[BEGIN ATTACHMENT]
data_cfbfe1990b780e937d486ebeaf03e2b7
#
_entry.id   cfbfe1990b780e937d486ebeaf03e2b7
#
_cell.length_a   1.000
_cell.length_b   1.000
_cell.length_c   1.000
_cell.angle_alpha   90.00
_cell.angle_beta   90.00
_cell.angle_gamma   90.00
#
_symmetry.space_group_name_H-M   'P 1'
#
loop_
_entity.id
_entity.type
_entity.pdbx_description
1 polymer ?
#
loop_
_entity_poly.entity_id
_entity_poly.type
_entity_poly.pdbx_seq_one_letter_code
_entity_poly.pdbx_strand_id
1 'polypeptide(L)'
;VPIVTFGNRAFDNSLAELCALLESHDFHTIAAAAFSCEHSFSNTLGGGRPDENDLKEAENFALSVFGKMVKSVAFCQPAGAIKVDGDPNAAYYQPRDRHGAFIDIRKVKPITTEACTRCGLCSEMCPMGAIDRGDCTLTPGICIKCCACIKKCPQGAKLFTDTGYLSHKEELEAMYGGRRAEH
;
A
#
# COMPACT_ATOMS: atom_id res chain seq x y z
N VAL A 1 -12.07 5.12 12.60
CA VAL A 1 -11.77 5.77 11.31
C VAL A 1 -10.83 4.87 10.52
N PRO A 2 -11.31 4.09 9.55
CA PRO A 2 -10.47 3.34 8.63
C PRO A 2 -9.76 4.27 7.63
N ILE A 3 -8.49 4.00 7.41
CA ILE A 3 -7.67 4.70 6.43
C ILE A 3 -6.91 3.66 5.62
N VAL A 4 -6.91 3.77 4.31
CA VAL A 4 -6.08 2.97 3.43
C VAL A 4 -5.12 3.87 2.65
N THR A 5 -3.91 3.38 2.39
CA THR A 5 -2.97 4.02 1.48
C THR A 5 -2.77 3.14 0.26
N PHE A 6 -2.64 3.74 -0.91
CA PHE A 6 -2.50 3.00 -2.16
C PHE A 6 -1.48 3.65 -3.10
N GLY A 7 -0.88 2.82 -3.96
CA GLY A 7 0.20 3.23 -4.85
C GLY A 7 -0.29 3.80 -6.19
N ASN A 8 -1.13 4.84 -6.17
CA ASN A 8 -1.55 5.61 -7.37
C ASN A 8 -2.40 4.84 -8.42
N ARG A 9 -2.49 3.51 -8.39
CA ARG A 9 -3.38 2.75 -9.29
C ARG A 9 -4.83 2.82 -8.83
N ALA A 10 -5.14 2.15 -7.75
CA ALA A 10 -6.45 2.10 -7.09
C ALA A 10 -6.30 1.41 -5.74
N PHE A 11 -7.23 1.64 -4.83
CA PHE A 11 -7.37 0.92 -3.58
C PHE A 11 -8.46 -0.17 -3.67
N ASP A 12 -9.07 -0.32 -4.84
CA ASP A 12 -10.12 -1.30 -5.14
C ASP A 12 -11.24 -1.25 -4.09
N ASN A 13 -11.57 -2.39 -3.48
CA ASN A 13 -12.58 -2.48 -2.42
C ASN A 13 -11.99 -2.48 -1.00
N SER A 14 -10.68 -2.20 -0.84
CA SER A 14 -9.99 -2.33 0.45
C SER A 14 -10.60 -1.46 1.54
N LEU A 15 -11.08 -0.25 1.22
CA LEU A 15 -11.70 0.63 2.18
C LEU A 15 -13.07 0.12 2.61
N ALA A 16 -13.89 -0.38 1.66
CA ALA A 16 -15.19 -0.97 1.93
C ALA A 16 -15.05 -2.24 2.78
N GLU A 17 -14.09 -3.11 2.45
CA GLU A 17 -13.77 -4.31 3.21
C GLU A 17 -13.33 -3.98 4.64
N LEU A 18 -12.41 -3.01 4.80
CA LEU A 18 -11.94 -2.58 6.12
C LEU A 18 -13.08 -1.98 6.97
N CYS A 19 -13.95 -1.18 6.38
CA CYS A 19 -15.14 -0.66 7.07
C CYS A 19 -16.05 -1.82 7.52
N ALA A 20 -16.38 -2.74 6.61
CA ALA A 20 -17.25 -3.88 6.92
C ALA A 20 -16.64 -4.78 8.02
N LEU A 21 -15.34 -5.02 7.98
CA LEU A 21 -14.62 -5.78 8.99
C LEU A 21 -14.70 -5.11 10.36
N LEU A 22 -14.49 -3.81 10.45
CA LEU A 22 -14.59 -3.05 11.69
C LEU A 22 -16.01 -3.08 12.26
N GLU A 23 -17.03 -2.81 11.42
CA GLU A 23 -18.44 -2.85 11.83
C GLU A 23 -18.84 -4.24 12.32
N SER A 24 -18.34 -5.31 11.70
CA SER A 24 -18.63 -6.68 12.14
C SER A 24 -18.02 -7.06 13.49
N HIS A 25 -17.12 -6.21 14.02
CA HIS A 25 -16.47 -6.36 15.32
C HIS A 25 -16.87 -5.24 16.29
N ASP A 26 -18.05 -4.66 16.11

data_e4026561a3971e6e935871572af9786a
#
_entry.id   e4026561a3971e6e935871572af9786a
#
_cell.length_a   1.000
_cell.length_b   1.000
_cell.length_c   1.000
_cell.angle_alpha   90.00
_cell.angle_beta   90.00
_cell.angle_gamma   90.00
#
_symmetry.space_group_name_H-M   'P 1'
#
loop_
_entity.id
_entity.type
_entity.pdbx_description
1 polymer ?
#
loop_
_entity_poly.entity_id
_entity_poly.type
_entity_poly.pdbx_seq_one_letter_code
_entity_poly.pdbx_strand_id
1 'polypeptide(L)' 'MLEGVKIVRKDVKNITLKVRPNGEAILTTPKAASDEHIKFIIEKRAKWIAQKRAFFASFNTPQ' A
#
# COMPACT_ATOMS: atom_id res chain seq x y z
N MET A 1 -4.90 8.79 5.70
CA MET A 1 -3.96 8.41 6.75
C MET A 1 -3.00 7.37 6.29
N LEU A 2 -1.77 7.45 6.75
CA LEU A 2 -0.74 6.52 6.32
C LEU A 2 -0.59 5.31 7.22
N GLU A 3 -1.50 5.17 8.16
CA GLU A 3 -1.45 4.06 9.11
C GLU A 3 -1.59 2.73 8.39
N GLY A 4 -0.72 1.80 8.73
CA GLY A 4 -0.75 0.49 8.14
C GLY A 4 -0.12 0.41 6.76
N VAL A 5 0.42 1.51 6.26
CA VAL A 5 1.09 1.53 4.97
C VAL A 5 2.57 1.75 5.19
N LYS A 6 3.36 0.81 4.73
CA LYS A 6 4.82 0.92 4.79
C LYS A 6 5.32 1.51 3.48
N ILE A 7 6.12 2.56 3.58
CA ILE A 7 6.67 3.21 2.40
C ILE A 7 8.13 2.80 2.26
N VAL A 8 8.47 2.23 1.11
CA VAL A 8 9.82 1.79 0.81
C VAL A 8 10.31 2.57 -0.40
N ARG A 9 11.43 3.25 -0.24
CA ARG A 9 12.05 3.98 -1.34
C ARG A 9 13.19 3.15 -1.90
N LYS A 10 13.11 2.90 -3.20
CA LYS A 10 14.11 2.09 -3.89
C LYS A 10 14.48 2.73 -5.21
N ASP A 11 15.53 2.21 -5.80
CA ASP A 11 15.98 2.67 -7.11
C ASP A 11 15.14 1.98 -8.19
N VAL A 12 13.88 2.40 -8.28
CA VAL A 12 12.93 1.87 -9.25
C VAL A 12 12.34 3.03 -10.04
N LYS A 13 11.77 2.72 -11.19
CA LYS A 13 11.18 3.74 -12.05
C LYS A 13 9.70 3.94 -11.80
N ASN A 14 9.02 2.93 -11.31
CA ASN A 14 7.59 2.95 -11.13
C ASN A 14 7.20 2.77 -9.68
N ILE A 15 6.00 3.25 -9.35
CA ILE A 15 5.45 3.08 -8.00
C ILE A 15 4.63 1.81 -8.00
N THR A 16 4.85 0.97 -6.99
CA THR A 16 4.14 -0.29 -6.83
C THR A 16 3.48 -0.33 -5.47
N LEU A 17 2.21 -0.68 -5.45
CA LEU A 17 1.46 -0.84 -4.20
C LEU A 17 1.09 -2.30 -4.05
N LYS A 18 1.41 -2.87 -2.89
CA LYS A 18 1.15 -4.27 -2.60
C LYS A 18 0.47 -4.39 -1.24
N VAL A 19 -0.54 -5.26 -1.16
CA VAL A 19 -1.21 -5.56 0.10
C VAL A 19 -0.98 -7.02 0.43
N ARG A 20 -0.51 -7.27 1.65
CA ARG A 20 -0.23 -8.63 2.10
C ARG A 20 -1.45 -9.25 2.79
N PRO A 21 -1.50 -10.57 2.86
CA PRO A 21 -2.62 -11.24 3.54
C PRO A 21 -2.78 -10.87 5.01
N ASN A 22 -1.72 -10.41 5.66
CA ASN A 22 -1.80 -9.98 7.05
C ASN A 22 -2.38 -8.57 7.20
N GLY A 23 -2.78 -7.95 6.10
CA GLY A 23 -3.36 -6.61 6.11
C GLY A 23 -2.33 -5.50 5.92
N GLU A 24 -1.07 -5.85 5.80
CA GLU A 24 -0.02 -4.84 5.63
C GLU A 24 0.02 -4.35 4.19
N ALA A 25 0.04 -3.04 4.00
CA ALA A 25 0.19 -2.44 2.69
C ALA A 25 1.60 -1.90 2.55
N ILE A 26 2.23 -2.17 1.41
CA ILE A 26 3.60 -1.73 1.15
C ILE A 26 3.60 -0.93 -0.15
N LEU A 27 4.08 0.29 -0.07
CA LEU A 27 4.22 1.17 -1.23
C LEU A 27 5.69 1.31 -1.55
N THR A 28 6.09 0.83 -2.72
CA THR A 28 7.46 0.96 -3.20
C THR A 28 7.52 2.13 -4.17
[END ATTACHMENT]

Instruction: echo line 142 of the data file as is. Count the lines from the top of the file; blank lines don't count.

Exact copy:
C GLU A 3 -1.59 2.73 8.39